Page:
Pensions - Articles - PLSA calls for a full review of the General Levy on pensions

The Pension and Lifetime Savings Association (PLSA) has called for a full review of the General Levy on pension schemes – to ensure that schemes are not hit by unfair and sharply rising costs.

 The General Levy is collected by the Department for Work & Pensions (DWP) to fund bodies vital to the supervision of the industry including the Pensions Regulator, the Pensions Ombudsman and the pensions guidance elements of the Money and Pensions Service.

 The PLSA is a strong supporter of good, proportionate regulation that results in well-run schemes and appropriate member protection.
 However, the options under consideration in DWP’s consultation paper on the General Levy – the worst of which calls for a 45% increase in the levy in 2020 and a further hike of 245% in 2023– cause significant concern.

 The extent of the increase, the short notice given ahead of an increase from next year, the lack of transparency about how the deficit has built up and how costs are apportioned were highlighted in the PLSA’s response to the consultation as areas of concern.

 What is also unclear is how the new and additional costs would be shared. There is a risk that the increased levy as proposed, would create a disproportionate effect on some types of scheme.

 What is clear is that significant additional levy costs will divert funds that schemes could be using for services to their members at a time when regulatory burdens are growing.

 To ensure the efficient allocation of costs and to prevent unintended consequences of the increase, the PLSA proposes the most appropriate course of action is for Government to work with the pensions industry to:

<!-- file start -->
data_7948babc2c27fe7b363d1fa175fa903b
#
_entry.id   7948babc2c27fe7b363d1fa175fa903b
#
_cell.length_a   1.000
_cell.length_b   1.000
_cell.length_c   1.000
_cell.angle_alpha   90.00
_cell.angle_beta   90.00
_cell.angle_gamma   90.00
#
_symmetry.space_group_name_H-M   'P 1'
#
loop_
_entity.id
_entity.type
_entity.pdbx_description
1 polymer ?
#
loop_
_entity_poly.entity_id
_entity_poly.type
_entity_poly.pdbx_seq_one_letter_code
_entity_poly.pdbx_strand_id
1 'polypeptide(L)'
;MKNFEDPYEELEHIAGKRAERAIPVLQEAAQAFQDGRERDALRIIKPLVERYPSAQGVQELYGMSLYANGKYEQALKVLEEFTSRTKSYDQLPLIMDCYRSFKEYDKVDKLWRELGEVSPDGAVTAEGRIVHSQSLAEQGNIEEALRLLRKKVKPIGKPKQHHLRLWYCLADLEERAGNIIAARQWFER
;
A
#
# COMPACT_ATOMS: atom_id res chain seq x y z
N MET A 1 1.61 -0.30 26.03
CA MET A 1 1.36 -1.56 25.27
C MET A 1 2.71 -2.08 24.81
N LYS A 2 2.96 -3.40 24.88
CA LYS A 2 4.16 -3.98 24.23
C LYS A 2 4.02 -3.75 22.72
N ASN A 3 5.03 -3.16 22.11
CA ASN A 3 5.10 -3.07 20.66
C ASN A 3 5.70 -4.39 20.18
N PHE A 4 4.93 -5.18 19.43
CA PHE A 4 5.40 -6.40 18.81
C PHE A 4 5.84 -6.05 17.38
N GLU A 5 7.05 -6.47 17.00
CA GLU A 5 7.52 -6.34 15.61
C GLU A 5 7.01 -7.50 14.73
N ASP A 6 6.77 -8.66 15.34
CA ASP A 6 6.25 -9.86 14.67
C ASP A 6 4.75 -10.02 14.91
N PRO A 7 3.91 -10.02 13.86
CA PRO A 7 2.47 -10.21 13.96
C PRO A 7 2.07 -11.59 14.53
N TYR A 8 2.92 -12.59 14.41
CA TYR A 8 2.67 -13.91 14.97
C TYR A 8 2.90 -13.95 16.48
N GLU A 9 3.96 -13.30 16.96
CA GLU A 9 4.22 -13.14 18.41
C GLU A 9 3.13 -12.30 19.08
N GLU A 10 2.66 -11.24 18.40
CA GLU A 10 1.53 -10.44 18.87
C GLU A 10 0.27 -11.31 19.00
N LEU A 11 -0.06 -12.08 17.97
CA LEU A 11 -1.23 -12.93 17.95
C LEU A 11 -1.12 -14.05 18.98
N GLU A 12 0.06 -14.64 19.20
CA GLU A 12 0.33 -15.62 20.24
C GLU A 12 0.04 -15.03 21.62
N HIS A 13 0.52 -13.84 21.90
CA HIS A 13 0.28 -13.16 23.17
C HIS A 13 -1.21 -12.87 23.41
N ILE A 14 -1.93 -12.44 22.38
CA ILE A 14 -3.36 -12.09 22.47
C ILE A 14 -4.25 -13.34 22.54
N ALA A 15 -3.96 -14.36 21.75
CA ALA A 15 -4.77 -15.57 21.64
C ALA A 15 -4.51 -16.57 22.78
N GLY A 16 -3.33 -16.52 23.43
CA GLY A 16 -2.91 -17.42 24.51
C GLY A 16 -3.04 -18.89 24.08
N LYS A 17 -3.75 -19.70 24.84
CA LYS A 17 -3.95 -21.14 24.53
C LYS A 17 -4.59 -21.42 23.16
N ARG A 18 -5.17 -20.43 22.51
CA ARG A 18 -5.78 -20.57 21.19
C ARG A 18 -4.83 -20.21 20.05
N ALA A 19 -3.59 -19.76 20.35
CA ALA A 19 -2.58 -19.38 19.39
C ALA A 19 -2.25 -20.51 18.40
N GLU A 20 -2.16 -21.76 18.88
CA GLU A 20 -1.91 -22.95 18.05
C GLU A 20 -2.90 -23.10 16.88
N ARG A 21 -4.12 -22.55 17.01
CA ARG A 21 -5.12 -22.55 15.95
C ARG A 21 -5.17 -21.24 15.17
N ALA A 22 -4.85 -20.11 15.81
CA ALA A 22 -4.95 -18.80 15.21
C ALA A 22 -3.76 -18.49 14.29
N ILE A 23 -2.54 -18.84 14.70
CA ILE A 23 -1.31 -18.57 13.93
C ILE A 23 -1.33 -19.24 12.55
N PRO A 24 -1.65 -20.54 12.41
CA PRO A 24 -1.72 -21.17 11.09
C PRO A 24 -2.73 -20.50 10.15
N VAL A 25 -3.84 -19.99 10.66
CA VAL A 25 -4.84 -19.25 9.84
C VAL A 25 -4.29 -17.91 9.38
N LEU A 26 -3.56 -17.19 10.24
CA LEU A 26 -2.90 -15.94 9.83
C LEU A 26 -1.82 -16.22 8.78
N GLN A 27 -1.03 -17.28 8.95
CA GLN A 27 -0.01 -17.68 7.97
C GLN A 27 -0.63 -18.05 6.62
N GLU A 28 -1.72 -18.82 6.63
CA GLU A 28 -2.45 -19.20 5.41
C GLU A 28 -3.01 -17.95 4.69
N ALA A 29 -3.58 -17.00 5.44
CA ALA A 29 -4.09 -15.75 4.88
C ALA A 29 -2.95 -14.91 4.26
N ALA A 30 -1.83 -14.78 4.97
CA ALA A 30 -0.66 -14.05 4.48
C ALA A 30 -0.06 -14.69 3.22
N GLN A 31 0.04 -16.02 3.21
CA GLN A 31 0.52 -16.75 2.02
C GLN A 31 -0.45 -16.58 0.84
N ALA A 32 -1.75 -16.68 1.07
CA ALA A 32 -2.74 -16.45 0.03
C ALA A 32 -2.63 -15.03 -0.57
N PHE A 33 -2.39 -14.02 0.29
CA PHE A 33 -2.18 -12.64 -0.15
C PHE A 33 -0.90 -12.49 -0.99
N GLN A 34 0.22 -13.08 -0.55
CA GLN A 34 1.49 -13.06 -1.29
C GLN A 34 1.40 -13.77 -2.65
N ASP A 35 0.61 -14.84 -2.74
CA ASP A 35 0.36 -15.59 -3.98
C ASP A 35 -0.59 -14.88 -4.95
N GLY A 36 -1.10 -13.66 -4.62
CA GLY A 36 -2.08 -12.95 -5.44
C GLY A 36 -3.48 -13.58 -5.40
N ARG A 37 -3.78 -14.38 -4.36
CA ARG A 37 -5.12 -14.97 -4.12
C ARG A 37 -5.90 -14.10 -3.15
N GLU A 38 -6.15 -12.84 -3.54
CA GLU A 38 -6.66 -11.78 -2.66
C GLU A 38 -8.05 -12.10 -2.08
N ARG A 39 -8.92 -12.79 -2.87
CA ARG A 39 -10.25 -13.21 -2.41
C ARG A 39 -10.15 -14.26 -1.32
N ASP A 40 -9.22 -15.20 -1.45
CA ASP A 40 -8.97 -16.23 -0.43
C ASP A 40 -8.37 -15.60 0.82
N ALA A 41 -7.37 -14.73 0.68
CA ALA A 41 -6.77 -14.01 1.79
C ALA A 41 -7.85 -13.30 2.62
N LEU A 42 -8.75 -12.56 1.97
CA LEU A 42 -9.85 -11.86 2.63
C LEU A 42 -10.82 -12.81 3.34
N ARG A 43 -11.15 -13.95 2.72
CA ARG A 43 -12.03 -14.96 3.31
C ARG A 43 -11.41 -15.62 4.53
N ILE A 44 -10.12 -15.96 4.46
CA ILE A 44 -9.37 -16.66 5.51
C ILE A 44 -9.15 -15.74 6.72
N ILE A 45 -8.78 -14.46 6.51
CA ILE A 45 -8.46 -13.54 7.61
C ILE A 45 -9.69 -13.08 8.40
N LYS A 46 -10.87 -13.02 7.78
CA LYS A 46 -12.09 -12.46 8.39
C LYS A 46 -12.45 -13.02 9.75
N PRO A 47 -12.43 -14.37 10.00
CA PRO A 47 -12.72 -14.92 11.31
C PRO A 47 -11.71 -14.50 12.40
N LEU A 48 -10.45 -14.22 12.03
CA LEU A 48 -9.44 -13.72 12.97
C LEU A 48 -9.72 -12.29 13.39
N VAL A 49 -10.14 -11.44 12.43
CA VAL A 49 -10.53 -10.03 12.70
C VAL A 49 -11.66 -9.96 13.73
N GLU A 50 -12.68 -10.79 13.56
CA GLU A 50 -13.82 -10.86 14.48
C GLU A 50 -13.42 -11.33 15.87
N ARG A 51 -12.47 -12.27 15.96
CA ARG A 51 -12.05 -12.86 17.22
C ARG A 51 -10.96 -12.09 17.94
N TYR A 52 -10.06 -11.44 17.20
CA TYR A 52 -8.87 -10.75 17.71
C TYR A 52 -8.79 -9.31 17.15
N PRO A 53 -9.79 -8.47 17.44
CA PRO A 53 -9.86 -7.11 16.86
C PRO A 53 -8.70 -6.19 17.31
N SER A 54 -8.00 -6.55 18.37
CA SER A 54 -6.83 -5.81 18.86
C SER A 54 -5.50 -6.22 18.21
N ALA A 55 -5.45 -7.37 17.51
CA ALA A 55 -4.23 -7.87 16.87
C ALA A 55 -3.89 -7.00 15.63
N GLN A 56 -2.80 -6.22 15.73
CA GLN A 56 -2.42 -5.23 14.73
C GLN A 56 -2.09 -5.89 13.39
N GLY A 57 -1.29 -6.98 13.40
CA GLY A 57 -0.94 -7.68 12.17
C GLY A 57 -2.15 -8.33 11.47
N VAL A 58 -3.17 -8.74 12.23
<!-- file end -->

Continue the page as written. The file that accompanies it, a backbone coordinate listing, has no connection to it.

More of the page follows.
• conduct a structural review of the General Levy and the Fraud Compensation Levy;
 • provide greater transparency on the deficit and forecast costs; and
 • develop greater accountability on costs and impacts.

 Nigel Peaple, Director of Policy & Research, PLSA said: “There should be no major increase without due transparency and accountability on the part of Government. We have to question the planning and cost management that has resulted in DWP asking for a triple digit increase in the General Levy. This is very disappointing given the high standards of transparency and governance the very same regulatory bodies it manages demand from pension schemes.

 “The pensions industry accepts there have been changes in the regulatory landscape. However, it is not clear how the impact of these changes on the levy, levy payers, and their scheme members have been assessed; nor do we have a broader cost-benefit analysis of how this improves member outcomes.

 “The most appropriate way forward now is to freeze the levy at current levels until such time as a full and thorough structural review of the General Levy can be conducted to ensure schemes are not hit by unfair or sharply rising costs.”  

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